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  • View in gallery

    Spatial distribution of (a) temperature and (b) salinity profiles (asterisk) used for this study.

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    Annual mean dynamic height (dyn cm) and geostrophic flow at the sea surface relative to 1200 dbar. Light shading denotes the region where water depth is shallower than 100 m.

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    As in Fig. 2 but at 100, 200, 400, and 600 m.

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    Annual mean (a) geostrophic velocity (cm s−1) and (b) salinity (psu) against depth (m) along 105°E. Positive values indicate eastward flow.

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    Annual mean (a) geostrophic velocity (cm s−1) and (b) alongshore pressure gradient against depth (m) at 25°S. Here, the alongshore pressure gradient is measured as dynamic height difference (dyn cm) between 23.25° and 26.75°S along the western Australian coast.

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    Wind stress (10−1 Pa) and its curl (10−8 Pa m−1) from Hellerman and Rosenstein (1983) in (a) Aug and (b) Feb. Light shading denotes the region where water depth is shallower than 100 m.

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    Deviation from annual mean dynamic height (dyn cm) and geostrophic flow (cm s−1) at the sea surface in (a) Aug and (b) Feb.

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    Deviation from annual mean dynamic height (dyn cm) along 110°E in (a) Aug and (b) Feb.

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    Seasonal variation of zonal velocity (cm s−1) at (a) 9°S, 110°E and (b) 12°S, 110°E. Annual mean values have been subtracted before plotting.

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    As in Fig. 9 but at 8°S, 105°E.

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    Amplitude (cm) of (a) annual and (b) semiannual harmonics of the T/P data. The phase (shaded) corresponds to the day of the year when sea surface height is maximum.

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    As in Fig. 11 but for dynamic height at 0, 100, 200, and 400 m.

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    Seasonal variation of dynamic height (dyn cm) at the sea surface along (a) 12.5° and (b) 15°S. Annual mean values have been subtracted before plotting.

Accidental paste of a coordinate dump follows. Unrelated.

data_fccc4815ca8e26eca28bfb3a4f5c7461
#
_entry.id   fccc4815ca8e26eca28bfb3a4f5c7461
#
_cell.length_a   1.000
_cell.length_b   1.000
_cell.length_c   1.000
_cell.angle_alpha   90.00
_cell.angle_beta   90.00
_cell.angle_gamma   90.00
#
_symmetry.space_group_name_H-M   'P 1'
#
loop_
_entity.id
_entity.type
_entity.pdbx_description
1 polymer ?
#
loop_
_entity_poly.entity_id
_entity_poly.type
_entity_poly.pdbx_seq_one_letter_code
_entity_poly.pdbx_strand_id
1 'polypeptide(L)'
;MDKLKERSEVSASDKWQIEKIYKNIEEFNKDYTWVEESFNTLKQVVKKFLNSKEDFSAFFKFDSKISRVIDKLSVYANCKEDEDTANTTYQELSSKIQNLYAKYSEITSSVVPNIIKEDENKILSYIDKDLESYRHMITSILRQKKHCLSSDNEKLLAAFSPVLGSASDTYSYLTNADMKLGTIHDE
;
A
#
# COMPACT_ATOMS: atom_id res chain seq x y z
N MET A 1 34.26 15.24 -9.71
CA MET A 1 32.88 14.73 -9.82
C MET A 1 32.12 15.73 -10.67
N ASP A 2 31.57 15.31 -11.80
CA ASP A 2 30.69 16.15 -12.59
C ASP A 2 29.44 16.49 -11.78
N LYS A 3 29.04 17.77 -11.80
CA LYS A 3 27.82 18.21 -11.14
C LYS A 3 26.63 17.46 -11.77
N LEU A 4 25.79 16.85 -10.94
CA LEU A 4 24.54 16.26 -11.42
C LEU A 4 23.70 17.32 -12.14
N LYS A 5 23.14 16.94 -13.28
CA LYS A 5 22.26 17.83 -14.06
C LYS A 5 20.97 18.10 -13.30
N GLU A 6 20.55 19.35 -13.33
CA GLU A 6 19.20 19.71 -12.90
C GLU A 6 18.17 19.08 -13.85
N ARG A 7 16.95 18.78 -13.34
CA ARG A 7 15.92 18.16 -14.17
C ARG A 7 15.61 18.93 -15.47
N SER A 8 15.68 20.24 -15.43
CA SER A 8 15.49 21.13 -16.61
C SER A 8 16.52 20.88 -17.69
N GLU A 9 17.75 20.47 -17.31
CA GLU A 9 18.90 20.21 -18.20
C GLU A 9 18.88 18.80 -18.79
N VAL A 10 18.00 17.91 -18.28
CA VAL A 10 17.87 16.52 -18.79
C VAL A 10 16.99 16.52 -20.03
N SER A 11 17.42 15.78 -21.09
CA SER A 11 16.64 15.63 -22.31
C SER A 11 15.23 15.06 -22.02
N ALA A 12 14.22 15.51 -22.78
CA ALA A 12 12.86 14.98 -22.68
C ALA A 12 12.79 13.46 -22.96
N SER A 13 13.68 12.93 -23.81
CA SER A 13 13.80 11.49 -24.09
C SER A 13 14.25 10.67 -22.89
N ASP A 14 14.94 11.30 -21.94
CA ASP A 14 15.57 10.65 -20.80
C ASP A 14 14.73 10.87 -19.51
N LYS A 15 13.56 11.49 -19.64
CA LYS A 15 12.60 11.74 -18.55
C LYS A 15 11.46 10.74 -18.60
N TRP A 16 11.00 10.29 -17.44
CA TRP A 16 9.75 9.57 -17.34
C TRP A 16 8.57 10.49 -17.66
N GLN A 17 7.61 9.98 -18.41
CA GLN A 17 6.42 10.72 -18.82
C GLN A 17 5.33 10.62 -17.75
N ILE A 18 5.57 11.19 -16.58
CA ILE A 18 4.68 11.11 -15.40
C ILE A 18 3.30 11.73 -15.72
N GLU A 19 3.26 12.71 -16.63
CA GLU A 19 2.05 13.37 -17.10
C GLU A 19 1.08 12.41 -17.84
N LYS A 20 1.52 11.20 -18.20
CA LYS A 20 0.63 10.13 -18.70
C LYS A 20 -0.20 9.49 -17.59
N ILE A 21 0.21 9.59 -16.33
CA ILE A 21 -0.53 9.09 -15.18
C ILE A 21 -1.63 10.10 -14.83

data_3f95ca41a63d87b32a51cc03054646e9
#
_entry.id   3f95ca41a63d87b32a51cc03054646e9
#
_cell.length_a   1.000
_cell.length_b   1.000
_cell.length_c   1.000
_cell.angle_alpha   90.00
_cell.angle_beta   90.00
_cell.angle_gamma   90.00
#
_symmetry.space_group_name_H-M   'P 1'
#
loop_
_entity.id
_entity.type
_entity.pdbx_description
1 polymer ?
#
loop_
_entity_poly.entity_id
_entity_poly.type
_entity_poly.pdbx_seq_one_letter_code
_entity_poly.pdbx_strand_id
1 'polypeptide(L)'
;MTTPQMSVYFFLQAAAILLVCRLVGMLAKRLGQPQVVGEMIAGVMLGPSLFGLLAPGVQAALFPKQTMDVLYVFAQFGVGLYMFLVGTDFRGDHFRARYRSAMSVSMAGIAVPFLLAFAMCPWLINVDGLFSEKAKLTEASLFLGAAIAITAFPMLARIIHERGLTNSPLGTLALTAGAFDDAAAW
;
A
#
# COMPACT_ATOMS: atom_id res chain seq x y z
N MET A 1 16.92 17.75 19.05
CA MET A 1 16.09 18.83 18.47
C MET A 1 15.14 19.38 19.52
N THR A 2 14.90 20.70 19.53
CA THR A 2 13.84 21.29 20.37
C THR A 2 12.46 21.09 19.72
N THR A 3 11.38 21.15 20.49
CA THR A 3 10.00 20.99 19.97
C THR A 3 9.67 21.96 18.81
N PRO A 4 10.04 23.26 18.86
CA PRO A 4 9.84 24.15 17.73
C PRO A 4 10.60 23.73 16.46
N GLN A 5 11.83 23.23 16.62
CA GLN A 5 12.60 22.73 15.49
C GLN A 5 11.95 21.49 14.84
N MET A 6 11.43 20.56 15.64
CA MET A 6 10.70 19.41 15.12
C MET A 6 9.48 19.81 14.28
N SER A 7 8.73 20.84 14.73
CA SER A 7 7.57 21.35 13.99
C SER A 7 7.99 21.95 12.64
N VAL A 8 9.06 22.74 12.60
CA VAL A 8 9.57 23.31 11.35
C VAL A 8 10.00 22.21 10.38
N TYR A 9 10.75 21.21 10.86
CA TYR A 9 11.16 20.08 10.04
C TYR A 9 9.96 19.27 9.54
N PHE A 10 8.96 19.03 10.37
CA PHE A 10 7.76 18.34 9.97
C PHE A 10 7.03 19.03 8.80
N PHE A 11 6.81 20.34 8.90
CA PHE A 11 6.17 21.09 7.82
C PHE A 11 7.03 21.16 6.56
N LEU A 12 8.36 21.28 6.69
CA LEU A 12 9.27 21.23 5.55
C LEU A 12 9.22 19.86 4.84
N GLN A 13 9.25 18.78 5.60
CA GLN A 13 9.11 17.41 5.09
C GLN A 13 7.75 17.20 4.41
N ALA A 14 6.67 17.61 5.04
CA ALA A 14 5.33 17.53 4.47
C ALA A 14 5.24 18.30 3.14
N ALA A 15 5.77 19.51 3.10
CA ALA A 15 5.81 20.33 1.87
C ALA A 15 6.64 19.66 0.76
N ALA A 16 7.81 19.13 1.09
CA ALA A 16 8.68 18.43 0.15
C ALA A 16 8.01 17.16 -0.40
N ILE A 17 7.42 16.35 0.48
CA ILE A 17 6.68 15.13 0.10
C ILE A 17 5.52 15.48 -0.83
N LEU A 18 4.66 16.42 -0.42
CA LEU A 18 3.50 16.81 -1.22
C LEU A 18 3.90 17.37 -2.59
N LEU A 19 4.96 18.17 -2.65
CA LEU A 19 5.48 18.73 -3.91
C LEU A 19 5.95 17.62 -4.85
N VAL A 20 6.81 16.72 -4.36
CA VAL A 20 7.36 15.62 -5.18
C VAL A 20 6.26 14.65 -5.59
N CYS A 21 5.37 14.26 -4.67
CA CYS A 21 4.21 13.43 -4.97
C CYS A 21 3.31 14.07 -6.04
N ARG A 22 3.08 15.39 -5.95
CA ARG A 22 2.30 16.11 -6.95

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    Amplitude of annual and semiannual harmonics of dynamic height along 100° and 105°E.

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    Seasonal variation of dynamic height (heavy solid) and its annual (light solid) and semiannual (light dotted) components at 9°S, 110°E off the coast of Java. The unit is dyn cm.

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Seasonal Characteristics of Circulation in the Southeastern Tropical Indian Ocean

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  • 1 International Pacific Research Center, SOEST, University of Hawaii, Honolulu, Hawaii
  • 2 Division of Marine Research, CSIRO, Hobart, Tasmania, Australia
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Abstract

The circulation in the southeastern tropical Indian Ocean is studied using historical temperature and salinity data. A southward shift of the subtropical gyre at increasing depth dominates the structure of the annual mean circulation. Near the southern Indonesian coast the westward South Equatorial Current (SEC) is at the sea surface and strongest near 10°–11°S, reflecting strong influence of the Indonesian Throughflow (ITF). In latitudes 13°–25°S the SEC is a subsurface flow and its velocity core deepens toward the south, falling below 500 m at 25°S. The eastern gyral current (EGC) is a surface flow overlying the SEC, associated with the meridional gradients of near-surface temperature and salinity. The ITF supplies water to the SEC mainly in the upper 400 m, and below that depth the flow is reversed along the coast of Sumatra and Java. Monsoon winds strongly force the annual variation in circulation. Dynamic height at the sea surface has a maximum amplitude at 10°–13°S, and the maximum at deeper levels is located farther south. Annual variation is also strong in the coastal waveguides, but is mainly confined to the near-surface layer. Although the South Java Current at the sea surface is not well resolved in the present dataset, semiannual variation is markedly evident at depth and tends to extend much deeper than the annual variation along the coast of Sumatra and Java.